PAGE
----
Deputy Michael Noonan: I will deal with the €90 million calculation first and then with the second part of the Deputy’s question. The €90 million is estimated to have an incremental impact on the Exchequer which is calculated as follows. The status quo was estimated as the cost of borrowing under the programme for the promissory note instalment, namely, €3.06 billion at 3.5% for the remainder of 2012 giving an interest cost of €80 million. On 29 March, before the Government bond was issued it was estimated that the bond power value would be €3.53 billion. The coupon was known to be 5.4%. In 2012 the interest cost was therefore €140 million. There is also a technical adjustment under the Government accounting rules which increases the deficit impact to €170 million. The €90 million was therefore the difference between the estimated status quo of €80 million and the estimated deficit impact from the new Irish Government bond of €170 million. The cost to the Exchequer arises from the interest payable on the Government bond not on the margin which Bank of Ireland is getting. Bank of Ireland is a commercial bank of which 15% is in State ownership. Of course it is doing this because it is going to make money on it. Its margin is 135 basis points above the cost of the money. As Deputy Donnelly correctly states, the money is coming at 1%. Of course, that is cheaper than the average cost of funds. The alternative was that we would go back to the European funds, the EFSF fund or whichever fund would provide the funding, where it would cost us on average 3.5%. Because we are getting it cheaper, there is a margin. There is a cost, but if one sets the €90 million off against the fact that we are not borrowing an additional €3.06 billion in 2012, one can see that there is a big advantage because that €3.1 billion remains as money on which we can call if we need it, for example, next year.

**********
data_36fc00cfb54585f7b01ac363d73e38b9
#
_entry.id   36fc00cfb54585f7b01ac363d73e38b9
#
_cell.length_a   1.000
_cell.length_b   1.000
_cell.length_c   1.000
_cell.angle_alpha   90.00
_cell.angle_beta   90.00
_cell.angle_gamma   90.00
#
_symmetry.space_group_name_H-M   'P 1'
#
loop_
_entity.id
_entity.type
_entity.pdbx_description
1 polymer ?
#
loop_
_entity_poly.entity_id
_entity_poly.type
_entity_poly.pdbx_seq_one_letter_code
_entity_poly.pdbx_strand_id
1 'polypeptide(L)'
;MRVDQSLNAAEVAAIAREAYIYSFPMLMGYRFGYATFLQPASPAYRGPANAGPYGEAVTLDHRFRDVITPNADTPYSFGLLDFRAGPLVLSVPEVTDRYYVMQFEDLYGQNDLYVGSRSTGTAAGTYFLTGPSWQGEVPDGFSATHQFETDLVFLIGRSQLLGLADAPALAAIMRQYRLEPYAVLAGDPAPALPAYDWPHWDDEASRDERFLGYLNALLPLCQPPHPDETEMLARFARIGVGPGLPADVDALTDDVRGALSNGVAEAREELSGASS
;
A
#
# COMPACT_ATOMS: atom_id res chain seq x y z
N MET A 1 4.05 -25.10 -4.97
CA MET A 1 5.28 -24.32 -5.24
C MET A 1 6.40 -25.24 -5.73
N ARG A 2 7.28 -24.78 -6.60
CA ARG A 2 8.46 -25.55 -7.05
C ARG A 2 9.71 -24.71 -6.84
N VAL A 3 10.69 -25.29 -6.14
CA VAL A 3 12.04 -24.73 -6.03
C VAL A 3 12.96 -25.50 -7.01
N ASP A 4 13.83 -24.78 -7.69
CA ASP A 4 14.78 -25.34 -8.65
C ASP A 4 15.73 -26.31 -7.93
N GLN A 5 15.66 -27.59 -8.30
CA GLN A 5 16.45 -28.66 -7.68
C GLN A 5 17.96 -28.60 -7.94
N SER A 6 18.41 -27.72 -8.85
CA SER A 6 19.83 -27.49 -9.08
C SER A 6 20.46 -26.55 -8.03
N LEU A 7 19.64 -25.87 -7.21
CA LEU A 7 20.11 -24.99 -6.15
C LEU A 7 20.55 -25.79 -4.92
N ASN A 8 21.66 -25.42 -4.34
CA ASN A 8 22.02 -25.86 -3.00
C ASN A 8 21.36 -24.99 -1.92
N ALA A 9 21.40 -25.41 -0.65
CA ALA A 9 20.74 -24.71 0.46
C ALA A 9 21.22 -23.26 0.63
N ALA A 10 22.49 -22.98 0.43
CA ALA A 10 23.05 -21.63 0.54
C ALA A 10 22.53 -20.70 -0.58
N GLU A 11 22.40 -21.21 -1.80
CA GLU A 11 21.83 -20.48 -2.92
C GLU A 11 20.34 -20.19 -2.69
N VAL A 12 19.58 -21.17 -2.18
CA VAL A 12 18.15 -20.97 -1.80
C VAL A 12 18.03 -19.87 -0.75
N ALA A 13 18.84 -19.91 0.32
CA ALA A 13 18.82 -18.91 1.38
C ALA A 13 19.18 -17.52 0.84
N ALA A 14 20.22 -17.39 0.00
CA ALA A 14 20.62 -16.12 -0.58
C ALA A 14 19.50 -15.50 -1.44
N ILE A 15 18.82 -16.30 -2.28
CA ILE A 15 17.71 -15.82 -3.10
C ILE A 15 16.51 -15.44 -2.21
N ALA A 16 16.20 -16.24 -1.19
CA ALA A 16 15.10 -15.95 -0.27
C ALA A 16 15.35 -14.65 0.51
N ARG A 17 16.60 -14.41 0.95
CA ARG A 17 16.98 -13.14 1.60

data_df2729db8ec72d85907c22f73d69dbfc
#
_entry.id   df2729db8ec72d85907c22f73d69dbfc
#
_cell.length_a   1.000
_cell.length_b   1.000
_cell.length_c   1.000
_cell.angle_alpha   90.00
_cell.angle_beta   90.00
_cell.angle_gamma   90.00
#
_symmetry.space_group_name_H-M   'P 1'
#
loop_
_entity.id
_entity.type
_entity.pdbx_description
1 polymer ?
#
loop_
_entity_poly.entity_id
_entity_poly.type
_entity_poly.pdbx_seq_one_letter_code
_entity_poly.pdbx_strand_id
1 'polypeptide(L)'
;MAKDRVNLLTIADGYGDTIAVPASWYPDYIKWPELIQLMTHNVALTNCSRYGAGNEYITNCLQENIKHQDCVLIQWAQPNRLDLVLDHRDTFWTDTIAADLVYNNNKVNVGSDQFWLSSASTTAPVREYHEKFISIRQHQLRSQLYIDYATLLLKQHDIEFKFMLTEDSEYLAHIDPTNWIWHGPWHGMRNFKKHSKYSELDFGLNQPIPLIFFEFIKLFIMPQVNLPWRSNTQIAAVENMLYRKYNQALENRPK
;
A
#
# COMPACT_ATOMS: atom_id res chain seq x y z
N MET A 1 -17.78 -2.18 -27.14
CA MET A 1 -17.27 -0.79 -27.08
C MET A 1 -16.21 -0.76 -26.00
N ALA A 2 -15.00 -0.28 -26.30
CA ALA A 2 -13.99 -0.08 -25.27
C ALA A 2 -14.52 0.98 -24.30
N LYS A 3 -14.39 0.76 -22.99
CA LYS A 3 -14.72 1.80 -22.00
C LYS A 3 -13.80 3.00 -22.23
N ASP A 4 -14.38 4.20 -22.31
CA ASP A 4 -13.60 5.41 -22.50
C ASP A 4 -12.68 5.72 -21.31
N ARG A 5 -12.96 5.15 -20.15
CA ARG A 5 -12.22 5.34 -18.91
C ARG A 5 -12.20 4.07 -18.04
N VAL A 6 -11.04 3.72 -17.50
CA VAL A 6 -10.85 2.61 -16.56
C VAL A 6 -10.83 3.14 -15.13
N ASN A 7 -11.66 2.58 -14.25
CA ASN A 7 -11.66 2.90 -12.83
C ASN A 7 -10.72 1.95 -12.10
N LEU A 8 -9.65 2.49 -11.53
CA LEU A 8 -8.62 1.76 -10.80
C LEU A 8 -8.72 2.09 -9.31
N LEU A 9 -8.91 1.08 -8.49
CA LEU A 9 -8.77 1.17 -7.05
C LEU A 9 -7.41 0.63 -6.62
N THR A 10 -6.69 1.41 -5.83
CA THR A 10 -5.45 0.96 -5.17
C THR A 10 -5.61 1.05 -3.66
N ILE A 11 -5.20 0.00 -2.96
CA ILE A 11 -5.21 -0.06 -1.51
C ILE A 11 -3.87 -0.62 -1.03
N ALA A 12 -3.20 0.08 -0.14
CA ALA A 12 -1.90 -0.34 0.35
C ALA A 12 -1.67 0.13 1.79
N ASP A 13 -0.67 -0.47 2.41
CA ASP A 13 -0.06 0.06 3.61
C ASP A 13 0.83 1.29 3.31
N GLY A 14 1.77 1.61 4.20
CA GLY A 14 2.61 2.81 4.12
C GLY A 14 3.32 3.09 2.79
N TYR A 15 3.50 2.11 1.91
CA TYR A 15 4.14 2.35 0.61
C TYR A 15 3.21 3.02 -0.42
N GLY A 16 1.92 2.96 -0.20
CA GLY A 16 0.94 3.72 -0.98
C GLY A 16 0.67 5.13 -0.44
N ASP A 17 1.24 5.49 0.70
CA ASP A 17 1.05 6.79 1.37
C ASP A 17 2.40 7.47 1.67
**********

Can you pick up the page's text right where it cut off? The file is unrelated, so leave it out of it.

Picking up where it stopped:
Deputy Stephen S. Donnelly: I appreciate the advantage of not using the troika facility, but we are still borrowing. The Government merely issued a bond for it. In real terms, we have merely borrowed it.
Deputy Stephen S. Donnelly: Am I correct in thinking that, broadly, Bank of Ireland will make approximately €30 million this year out of that deal? If we take 135 basis points on €3.06 billion over nine months, there is approximately €30 million for Bank of Ireland out of the deal.
Deputy Michael Noonan: Of course, there are handling costs and there are administrative costs as well. It is entitled to its profit. I hope that it will not have any difficulty with their shareholders but I must stand back from that because shareholders have an independent function and cannot be influenced by the Minister.